The main components of an alarm system are the control panel, primary and/ or secondary power supplies, central station communication transmission technologies, detection devices, indicating/notification appliances, the annunciator, and the on/off control instrument. Notably, each is vulnerable to criminal attack or circumvention attempts. Highlighted below is an excerpt from my book, The Alarm Science Manual, where I review these components and best practices for ensuring security:
Control Panel – The brain of any intrusion-detection system is the control panel. Control panels monitor the protective loops and circuits of the system and generate an alarm, trouble, or supervisory condition when a sensor is triggered or when some other programmed or threshold event takes place, such as if a wire is cut. Simply put, control panels “control” the system’s detection, communications, notification, and annunciation capabilities.
It is critical for the alarm contractor or consultant to specify a panel that can expand as the needs of the client change. Hybrid systems are recommended; the combination of hard-wired and wireless devices can be configured to complement each other, based on current and future needs and objectives. All control panel equipment shall be Listed for its intended purpose. A burglar alarm control panel that is Listed for household use only, for example, cannot be used in a commercial application.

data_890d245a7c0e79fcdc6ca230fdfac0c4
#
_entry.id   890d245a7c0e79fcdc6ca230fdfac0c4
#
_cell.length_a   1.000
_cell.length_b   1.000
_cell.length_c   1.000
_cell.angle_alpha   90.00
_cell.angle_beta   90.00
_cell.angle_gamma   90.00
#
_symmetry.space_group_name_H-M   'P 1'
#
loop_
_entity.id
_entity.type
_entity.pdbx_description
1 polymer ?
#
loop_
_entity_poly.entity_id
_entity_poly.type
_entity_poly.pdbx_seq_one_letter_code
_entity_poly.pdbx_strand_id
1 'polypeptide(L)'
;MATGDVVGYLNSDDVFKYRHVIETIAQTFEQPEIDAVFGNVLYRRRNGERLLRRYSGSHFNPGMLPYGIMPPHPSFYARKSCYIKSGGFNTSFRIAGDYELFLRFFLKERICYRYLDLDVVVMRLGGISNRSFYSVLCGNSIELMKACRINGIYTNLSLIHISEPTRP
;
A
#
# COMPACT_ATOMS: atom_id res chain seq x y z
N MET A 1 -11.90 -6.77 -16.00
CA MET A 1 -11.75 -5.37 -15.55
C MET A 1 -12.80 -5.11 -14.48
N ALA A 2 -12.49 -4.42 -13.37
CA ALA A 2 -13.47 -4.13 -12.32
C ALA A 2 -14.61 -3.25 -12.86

The control panel circuit board and the cabinet in which it is contained should also be protected with tamper switches, and depending on the risk, a shock sensor. The panel tampers should be connected to a 24-hour zone of the system so that any attempt to open its housing (which would reveal the main central processing unit, backup power supply, and final system-wiring terminations) would be reported to the central station.
All openings in the control panel should be mechanically sealed to keep water out. Moreover, system backup power requirements should be designed to meet extended power failures that would negatively affect system operation, and this should be configured during the design phase of the project.
Detection Devices – The two main types of security system sensors are perimeter intrusion detection devices and motion detectors. The former are typically used indoors, while the latter are used both outdoors and inside of the perimeter of the facilities.
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